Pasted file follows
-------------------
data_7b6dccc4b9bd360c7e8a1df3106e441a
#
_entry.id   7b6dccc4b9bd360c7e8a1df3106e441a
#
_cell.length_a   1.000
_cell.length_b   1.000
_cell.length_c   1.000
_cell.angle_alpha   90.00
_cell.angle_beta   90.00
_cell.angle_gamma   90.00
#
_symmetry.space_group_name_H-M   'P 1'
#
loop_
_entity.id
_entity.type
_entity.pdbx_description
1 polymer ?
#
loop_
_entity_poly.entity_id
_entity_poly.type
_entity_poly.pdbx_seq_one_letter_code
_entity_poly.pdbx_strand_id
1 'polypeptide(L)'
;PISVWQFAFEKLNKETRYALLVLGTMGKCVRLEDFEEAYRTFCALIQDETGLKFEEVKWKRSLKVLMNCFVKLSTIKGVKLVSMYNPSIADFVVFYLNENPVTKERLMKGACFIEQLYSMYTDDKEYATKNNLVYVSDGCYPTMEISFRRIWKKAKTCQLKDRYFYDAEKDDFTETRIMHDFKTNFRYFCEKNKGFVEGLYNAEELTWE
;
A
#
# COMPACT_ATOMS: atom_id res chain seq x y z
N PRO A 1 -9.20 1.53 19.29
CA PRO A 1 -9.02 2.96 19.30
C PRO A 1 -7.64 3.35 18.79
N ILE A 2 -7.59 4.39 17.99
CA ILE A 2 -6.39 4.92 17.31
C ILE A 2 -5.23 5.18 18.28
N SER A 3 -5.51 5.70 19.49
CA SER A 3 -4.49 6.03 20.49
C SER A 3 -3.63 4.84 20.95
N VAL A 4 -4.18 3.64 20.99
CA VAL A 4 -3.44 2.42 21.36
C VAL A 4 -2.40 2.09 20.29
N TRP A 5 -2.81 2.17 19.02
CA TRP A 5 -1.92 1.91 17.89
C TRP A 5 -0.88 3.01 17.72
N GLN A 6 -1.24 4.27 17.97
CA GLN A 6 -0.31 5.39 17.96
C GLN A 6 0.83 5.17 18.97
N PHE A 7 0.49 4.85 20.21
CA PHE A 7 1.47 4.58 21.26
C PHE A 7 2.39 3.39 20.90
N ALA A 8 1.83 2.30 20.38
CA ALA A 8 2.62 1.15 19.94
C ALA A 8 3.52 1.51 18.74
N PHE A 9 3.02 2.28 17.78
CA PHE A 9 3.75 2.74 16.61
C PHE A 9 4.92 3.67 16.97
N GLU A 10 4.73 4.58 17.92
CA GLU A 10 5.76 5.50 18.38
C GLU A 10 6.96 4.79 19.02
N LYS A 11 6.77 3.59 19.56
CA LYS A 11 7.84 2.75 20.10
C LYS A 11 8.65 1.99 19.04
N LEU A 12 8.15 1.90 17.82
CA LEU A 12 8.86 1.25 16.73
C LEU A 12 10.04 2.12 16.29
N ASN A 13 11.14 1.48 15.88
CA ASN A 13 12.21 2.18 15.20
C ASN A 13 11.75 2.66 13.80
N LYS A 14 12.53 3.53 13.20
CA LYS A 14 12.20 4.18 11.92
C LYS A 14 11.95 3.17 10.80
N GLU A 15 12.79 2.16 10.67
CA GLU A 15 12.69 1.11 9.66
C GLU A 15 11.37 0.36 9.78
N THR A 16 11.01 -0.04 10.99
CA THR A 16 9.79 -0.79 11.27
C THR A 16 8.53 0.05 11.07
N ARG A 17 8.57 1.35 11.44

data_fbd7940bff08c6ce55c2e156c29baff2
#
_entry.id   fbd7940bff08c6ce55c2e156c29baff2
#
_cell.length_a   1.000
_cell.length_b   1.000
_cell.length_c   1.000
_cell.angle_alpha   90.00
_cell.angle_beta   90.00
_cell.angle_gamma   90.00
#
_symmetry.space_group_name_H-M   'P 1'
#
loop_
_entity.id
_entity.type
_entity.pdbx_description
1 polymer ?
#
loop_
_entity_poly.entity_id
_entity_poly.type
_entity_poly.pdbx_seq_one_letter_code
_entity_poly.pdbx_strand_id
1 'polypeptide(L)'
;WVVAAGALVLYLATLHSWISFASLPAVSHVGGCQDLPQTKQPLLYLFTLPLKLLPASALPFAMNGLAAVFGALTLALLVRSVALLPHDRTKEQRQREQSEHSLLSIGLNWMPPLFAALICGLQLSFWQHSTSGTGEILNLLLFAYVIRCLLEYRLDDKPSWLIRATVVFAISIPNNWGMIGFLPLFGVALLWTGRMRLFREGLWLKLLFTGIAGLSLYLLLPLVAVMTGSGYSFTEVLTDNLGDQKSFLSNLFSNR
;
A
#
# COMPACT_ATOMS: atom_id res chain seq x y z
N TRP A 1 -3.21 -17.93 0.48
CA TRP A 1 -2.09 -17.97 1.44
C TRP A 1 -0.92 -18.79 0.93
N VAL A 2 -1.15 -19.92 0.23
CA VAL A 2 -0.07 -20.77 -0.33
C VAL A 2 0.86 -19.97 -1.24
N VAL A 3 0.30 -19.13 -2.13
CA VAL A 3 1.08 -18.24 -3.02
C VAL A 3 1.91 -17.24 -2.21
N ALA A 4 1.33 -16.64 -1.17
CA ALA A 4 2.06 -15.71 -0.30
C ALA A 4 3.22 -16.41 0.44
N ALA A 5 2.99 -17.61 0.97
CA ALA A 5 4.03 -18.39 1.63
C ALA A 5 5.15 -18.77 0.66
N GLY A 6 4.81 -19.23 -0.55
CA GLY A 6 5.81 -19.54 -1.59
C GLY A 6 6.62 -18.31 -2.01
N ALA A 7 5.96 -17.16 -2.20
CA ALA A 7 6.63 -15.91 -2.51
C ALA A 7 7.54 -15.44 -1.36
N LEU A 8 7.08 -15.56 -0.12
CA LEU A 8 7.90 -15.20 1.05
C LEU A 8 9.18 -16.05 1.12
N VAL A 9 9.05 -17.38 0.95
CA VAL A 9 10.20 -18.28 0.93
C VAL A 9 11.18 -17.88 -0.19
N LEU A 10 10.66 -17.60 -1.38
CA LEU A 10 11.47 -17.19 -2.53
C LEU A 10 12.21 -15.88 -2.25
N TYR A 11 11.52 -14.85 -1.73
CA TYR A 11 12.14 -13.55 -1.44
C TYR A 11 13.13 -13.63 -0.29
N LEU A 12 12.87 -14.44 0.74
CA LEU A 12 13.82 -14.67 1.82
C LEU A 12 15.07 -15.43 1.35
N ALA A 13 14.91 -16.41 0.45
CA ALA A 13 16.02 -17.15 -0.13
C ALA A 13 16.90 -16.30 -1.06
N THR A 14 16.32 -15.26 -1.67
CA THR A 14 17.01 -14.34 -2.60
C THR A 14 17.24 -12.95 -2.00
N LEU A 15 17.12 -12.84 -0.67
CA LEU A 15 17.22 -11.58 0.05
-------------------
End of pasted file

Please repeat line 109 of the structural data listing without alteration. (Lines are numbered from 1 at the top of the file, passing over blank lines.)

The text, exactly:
# COMPACT_ATOMS: atom_id res chain seq x y z